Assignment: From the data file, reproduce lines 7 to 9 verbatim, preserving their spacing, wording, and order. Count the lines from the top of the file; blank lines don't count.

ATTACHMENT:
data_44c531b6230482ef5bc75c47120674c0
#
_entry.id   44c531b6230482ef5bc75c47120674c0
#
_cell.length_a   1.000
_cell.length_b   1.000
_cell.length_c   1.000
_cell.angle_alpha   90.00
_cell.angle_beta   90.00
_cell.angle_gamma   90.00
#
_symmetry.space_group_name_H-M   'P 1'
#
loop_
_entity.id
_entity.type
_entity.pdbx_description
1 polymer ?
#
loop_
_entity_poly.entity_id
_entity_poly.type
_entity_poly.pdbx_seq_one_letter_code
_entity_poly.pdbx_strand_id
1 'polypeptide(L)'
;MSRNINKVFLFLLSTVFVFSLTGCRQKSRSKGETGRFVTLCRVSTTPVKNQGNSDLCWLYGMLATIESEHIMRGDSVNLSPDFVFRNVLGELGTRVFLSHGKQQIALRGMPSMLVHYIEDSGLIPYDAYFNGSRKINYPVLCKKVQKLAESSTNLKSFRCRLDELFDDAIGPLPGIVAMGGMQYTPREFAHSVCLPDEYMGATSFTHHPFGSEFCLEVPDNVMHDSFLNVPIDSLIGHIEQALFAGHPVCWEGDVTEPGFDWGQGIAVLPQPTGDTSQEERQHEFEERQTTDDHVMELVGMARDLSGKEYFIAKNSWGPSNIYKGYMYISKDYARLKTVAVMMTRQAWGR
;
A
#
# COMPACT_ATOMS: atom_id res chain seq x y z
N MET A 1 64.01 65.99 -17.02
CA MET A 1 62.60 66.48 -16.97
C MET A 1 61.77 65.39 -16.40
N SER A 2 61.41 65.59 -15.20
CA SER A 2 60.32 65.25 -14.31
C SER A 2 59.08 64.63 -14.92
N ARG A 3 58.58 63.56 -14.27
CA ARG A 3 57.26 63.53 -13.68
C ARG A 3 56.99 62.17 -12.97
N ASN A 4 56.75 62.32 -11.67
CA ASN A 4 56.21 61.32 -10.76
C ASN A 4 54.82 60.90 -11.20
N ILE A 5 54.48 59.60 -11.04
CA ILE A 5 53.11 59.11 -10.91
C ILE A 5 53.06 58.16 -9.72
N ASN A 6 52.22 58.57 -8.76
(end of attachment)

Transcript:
_cell.length_c   1.000
_cell.angle_alpha   90.00
_cell.angle_beta   90.00